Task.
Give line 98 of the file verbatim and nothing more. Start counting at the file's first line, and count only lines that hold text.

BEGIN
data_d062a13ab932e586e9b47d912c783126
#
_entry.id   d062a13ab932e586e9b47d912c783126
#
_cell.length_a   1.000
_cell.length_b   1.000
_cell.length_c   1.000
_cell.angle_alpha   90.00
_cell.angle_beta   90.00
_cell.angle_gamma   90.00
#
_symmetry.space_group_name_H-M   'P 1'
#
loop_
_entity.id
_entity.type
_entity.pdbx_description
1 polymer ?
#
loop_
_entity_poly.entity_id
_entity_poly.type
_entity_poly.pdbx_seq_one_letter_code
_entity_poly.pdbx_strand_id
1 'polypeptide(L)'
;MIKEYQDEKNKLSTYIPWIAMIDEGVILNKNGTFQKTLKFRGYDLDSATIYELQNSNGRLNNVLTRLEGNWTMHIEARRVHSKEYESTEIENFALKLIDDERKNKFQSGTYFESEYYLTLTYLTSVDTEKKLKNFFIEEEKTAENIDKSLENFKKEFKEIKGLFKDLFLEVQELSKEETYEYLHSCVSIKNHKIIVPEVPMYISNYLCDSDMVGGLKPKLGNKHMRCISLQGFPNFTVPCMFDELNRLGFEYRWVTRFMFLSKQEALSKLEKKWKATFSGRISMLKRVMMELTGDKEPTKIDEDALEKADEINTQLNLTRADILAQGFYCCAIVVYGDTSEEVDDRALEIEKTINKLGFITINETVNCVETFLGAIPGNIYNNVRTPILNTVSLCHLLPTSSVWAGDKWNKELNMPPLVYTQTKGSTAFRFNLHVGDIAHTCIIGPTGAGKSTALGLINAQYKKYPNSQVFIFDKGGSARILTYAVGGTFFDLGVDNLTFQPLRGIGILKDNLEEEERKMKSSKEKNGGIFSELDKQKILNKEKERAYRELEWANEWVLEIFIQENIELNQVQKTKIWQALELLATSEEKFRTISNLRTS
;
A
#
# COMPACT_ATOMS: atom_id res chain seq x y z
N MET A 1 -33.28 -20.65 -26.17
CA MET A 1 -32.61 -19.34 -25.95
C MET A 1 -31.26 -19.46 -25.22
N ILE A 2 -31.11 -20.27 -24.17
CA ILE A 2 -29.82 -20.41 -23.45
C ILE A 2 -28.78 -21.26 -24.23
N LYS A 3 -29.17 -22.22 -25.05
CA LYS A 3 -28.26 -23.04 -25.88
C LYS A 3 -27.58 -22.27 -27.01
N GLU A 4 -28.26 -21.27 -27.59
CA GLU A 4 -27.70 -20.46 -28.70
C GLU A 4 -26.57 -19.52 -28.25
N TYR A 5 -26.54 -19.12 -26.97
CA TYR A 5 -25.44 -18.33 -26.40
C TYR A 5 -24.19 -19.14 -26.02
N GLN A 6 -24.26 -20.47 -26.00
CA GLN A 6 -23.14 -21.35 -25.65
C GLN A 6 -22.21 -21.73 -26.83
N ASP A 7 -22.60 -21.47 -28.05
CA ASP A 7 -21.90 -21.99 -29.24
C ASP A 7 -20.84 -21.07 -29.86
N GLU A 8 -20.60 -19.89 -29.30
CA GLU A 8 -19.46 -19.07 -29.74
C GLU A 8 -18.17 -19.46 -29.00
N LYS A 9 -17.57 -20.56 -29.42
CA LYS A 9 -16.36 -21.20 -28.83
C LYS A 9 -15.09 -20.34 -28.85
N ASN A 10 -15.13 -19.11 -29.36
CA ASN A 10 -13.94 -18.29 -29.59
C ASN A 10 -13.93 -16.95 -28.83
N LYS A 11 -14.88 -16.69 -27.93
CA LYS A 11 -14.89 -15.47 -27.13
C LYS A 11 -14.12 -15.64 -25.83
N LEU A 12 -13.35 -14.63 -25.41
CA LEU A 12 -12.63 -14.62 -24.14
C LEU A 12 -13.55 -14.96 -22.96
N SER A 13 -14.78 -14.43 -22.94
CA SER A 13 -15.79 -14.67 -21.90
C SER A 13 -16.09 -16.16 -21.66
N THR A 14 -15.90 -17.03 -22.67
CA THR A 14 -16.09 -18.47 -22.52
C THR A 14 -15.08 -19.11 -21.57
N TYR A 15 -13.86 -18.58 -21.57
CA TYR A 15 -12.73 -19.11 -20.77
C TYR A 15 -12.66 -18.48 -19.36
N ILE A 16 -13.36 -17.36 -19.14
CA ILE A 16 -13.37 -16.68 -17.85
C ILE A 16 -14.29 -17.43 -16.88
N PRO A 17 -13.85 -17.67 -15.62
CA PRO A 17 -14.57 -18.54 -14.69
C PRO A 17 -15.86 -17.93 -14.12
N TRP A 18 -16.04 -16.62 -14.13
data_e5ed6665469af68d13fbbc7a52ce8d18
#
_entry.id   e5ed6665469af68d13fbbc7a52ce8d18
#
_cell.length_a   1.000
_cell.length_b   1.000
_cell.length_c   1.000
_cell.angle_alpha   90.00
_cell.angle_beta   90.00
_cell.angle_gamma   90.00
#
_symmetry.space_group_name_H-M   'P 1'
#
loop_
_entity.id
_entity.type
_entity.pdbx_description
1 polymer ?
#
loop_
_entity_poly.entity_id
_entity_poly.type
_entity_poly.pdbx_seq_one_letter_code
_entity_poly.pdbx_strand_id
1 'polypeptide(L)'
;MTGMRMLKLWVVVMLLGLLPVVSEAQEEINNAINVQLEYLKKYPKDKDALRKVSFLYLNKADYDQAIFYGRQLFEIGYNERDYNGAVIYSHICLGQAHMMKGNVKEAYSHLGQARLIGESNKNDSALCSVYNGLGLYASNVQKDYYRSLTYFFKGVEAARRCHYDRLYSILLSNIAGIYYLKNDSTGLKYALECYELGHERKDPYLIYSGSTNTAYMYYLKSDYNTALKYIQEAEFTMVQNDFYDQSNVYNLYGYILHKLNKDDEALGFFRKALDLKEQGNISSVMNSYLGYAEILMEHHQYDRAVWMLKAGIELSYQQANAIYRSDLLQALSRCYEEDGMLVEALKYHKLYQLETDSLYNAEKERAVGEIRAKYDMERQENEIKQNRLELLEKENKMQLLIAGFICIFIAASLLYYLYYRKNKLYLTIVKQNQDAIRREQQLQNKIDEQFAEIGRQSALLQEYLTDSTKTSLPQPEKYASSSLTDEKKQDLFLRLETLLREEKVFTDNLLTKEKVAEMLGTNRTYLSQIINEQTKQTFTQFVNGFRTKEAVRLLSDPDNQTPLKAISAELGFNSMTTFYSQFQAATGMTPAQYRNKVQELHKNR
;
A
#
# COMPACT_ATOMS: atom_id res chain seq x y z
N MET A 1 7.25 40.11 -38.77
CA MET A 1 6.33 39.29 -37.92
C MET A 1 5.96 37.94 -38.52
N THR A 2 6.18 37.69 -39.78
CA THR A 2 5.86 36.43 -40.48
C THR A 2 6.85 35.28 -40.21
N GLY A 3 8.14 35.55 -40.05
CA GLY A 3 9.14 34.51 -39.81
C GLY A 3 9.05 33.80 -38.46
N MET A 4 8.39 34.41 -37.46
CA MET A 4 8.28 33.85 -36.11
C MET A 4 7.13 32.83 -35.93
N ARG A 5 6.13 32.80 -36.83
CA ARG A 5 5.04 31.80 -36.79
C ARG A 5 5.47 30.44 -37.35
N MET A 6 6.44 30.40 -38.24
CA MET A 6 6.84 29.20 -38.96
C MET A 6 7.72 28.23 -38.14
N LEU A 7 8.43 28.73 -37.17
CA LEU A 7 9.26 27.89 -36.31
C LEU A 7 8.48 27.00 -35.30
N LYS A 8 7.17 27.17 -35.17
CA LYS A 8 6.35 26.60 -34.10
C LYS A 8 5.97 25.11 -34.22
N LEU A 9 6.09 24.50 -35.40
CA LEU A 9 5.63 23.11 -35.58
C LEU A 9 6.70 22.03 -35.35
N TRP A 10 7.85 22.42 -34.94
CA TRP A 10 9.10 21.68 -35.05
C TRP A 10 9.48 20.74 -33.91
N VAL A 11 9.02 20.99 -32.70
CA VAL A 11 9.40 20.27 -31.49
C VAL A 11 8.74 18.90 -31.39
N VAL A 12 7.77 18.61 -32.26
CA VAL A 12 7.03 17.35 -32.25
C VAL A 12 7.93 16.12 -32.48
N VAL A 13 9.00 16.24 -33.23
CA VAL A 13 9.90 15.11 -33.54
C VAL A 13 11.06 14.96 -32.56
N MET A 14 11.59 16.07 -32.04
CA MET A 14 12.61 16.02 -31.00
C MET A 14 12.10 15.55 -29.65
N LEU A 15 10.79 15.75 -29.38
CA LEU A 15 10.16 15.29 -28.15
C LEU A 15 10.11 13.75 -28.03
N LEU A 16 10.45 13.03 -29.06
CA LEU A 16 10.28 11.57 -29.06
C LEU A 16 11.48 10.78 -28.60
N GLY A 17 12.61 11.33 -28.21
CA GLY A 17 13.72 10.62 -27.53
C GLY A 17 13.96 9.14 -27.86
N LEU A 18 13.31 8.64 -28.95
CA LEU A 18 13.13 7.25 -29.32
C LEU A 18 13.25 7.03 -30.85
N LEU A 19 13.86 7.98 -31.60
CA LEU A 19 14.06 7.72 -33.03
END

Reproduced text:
_entity.type